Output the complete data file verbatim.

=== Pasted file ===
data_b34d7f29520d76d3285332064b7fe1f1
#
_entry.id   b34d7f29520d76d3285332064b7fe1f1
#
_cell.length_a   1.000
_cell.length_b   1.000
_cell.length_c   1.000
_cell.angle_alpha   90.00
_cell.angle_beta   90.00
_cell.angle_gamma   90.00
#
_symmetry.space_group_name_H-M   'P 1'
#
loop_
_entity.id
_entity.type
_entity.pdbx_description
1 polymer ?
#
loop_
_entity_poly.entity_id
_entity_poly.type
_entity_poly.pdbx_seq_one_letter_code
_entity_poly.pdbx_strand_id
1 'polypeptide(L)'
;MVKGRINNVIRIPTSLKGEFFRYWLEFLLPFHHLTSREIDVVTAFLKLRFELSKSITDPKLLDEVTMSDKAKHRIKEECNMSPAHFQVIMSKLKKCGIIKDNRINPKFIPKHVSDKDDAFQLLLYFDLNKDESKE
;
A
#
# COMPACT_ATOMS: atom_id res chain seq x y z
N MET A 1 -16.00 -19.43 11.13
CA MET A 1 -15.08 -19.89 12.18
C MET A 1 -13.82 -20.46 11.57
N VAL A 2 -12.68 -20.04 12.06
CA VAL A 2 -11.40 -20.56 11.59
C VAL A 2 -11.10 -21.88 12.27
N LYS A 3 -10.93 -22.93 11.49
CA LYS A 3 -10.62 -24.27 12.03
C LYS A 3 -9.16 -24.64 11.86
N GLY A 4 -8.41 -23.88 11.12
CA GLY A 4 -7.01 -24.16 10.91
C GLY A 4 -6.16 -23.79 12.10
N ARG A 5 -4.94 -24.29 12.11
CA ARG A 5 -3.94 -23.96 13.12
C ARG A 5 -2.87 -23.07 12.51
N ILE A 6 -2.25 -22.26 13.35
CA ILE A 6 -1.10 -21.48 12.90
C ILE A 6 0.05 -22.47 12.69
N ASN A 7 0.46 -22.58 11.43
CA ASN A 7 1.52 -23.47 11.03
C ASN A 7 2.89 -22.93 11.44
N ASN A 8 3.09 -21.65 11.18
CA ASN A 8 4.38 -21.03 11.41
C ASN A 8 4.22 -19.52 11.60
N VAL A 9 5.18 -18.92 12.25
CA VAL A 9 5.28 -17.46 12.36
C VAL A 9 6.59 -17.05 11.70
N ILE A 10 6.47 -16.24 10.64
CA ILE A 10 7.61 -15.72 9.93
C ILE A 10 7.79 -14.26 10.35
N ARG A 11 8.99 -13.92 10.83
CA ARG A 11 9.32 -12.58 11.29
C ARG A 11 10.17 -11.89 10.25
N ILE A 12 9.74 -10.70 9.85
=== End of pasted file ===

data_b34d7f29520d76d3285332064b7fe1f1
#
_entry.id   b34d7f29520d76d3285332064b7fe1f1
#
_cell.length_a   1.000
_cell.length_b   1.000
_cell.length_c   1.000
_cell.angle_alpha   90.00
_cell.angle_beta   90.00
_cell.angle_gamma   90.00
#
_symmetry.space_group_name_H-M   'P 1'
#
loop_
_entity.id
_entity.type
_entity.pdbx_description
1 polymer ?
#
loop_
_entity_poly.entity_id
_entity_poly.type
_entity_poly.pdbx_seq_one_letter_code
_entity_poly.pdbx_strand_id
1 'polypeptide(L)'
;MVKGRINNVIRIPTSLKGEFFRYWLEFLLPFHHLTSREIDVVTAFLKLRFELSKSITDPKLLDEVTMSDKAKHRIKEECNMSPAHFQVIMSKLKKCGIIKDNRINPKFIPKHVSDKDDAFQLLLYFDLNKDESKE
;
A
#
# COMPACT_ATOMS: atom_id res chain seq x y z
N MET A 1 -16.00 -19.43 11.13
CA MET A 1 -15.08 -19.89 12.18
C MET A 1 -13.82 -20.46 11.57
N VAL A 2 -12.68 -20.04 12.06
CA VAL A 2 -11.40 -20.56 11.59
C VAL A 2 -11.10 -21.88 12.27
N LYS A 3 -10.93 -22.93 11.49
CA LYS A 3 -10.62 -24.27 12.03
C LYS A 3 -9.16 -24.64 11.86
N GLY A 4 -8.41 -23.88 11.12
CA GLY A 4 -7.01 -24.16 10.91
C GLY A 4 -6.16 -23.79 12.10
N ARG A 5 -4.94 -24.29 12.11
CA ARG A 5 -3.94 -23.96 13.12
C ARG A 5 -2.87 -23.07 12.51
N ILE A 6 -2.25 -22.26 13.35
CA ILE A 6 -1.10 -21.48 12.90
C ILE A 6 0.05 -22.47 12.69
N ASN A 7 0.46 -22.58 11.43
CA ASN A 7 1.52 -23.47 11.03
C ASN A 7 2.89 -22.93 11.44
N ASN A 8 3.09 -21.65 11.18
CA ASN A 8 4.38 -21.03 11.41
C ASN A 8 4.22 -19.52 11.60
N VAL A 9 5.18 -18.92 12.25
CA VAL A 9 5.28 -17.46 12.36
C VAL A 9 6.59 -17.05 11.70
N ILE A 10 6.47 -16.24 10.64
CA ILE A 10 7.61 -15.72 9.93
C ILE A 10 7.79 -14.26 10.35
N ARG A 11 8.99 -13.92 10.83
CA ARG A 11 9.32 -12.58 11.29
C ARG A 11 10.17 -11.89 10.25
N ILE A 12 9.74 -10.70 9.85